With Harker taking a day off today to rest after arriving at his destination, I’ll write a little about the castle itself. 📚
Stoker describes it as a “vast ruined castle from whose tall black windows came no ray of light, and whose broken battlements showed a jagged line against the moonlit sky” in chapter one. In chapter three:
The castle was built on the corner of a great rock, so that on three sides it was quite impregnable, and great windows were placed here where sling, or bow, or culverin could not reach, and consequently light and comfort, impossible to a position which had to be guarded, were secured. To the west was a great valley, and then, rising far away, great jagged mountain fastnesses, rising peak on peak, the sheer rock studded with mountain ash and thorn, whose roots clung in cracks and crevices and crannies of the stone.
In A Dracula Handbook, Elizabeth Miller has a section titled, “Is there a Dracula’s Castle in Transylvania?” She writes:
In spite of Jonathan Harker’s declaration that he “was not able to light on any map or work giving the exact locality of the Castle Dracula” (1:10), many have insisted on identifying it, with unconvincing and at times ludicrous results.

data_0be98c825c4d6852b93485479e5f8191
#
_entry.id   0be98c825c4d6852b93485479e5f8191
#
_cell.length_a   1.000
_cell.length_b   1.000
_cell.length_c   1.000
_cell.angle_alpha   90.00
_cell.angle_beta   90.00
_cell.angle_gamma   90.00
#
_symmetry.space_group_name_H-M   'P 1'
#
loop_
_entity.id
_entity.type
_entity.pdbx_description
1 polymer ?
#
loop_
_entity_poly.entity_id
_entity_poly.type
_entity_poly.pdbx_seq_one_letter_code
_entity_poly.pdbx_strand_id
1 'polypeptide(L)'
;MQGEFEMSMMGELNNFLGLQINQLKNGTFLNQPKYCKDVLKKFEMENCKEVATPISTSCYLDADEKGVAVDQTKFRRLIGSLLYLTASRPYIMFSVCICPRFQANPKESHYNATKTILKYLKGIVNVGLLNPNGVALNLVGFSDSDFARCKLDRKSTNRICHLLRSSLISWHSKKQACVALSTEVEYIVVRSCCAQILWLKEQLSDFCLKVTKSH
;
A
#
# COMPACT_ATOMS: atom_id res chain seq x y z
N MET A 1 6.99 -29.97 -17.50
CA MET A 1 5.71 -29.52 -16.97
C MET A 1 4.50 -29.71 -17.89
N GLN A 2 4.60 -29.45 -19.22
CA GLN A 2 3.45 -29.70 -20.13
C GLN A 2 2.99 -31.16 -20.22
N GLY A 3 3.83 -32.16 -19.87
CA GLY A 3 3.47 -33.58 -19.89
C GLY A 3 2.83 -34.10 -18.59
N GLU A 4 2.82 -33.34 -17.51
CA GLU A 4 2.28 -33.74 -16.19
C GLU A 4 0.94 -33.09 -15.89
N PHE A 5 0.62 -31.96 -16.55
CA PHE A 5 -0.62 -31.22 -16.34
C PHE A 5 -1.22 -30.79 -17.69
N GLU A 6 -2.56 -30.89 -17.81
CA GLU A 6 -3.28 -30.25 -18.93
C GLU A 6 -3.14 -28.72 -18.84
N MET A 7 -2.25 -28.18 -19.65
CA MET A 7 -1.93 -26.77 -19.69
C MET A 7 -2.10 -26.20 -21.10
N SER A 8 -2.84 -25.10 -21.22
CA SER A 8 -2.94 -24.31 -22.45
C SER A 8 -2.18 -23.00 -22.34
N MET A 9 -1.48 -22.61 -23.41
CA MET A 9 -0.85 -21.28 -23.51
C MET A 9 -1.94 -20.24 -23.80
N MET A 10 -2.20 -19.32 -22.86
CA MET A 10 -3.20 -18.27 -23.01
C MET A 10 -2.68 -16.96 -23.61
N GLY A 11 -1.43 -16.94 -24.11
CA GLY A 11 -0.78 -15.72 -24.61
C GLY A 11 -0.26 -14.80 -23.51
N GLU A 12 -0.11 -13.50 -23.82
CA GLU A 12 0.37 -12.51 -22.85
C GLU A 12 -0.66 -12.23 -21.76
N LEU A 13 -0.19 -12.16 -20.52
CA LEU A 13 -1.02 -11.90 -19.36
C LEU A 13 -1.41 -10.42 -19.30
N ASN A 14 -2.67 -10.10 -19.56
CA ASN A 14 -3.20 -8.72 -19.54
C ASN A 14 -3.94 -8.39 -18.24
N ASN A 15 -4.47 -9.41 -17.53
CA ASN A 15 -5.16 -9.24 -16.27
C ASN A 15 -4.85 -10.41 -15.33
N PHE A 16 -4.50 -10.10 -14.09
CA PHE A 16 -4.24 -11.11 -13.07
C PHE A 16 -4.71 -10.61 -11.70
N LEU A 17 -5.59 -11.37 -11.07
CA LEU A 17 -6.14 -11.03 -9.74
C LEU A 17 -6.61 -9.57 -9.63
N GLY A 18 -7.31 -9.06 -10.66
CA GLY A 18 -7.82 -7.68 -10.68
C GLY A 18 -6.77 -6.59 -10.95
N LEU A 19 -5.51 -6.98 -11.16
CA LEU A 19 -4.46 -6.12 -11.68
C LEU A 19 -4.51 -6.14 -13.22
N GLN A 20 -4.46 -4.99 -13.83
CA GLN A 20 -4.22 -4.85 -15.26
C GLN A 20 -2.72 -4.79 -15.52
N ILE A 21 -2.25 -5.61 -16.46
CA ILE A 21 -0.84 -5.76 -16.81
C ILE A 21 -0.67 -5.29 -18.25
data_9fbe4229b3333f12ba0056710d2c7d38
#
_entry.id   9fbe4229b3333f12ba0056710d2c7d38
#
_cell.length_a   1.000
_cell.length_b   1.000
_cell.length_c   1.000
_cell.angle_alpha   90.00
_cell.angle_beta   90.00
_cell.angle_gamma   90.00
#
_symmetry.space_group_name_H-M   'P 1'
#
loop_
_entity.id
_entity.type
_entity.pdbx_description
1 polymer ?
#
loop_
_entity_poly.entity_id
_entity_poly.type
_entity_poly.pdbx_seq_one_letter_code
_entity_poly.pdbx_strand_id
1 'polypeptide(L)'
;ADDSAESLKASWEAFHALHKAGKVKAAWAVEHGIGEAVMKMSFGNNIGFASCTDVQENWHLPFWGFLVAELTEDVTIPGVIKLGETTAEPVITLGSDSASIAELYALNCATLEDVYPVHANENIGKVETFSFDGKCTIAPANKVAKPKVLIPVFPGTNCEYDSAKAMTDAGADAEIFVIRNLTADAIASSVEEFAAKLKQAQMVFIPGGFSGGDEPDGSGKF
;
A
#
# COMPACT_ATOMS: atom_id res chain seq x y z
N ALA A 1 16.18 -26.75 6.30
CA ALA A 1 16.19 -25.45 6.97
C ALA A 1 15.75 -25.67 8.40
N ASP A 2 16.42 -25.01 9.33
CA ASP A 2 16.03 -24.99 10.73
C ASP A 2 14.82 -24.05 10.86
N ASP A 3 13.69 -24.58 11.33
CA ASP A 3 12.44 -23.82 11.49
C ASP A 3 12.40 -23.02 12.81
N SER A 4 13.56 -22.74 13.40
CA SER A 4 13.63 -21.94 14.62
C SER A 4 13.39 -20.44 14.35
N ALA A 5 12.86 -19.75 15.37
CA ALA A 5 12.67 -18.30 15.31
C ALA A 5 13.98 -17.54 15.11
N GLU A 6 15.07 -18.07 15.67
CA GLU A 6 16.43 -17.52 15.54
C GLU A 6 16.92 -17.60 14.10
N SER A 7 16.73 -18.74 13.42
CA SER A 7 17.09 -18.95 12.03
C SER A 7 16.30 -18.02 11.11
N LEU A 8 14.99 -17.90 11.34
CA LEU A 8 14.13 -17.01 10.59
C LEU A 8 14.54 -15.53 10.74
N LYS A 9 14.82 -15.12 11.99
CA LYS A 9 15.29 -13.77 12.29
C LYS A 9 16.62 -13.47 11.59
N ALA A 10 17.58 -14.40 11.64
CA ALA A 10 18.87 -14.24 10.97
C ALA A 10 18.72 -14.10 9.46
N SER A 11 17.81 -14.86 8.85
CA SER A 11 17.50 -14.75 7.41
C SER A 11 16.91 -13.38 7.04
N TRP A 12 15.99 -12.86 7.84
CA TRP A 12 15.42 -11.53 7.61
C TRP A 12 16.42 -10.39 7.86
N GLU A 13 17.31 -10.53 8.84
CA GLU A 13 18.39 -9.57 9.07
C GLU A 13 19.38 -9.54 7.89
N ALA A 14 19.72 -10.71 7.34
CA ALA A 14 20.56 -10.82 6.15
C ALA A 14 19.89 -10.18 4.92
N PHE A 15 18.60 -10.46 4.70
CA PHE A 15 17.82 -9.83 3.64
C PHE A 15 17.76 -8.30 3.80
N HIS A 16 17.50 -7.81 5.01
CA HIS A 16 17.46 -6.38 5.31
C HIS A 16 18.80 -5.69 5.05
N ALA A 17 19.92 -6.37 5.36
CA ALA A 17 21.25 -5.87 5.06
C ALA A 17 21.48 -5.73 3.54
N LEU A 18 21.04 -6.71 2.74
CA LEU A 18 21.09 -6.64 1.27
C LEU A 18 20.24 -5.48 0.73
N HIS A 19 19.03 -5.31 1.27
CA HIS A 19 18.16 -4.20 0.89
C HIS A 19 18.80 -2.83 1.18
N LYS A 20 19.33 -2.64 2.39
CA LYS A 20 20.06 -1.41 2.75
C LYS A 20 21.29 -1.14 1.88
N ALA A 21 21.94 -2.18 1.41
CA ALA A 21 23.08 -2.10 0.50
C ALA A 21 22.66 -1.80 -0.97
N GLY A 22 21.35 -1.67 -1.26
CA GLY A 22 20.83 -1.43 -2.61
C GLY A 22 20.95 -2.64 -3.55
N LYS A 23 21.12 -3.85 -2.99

Most widely accepted (and promoted) as Stoker’s model is Bran Castle, located in Southern Transylvania near the city of Brasov. […] This fourteenth-century structure certainly looks the part, for it has all of the features tourists want to see in a Gothic castle: battlements, towers, a chapel, a winding staircase and a secret underground passage. In spite of all this, Bran Castle is not Castle Dracula. There is no way it could have been Bram Stoker’s model; it is virtually impossible for him to have known anything about it.
Bram Stoker clearly locates Castle Dracula in the Borgo Pass, east of the northern Transylvanian town of Bistrita, in the Carpathian range that separates Transylvania from Moldavia. Again, Stoker never visited the region, nor would he have been familiar with any castles that may ever have been there. Stoker’s decision to place his castle here is much more the result of his having stumbled across a map which noted the Borgo Pass. […]
There is, of course, only one “real” Castle Dracula – the one in Stoker’s novel.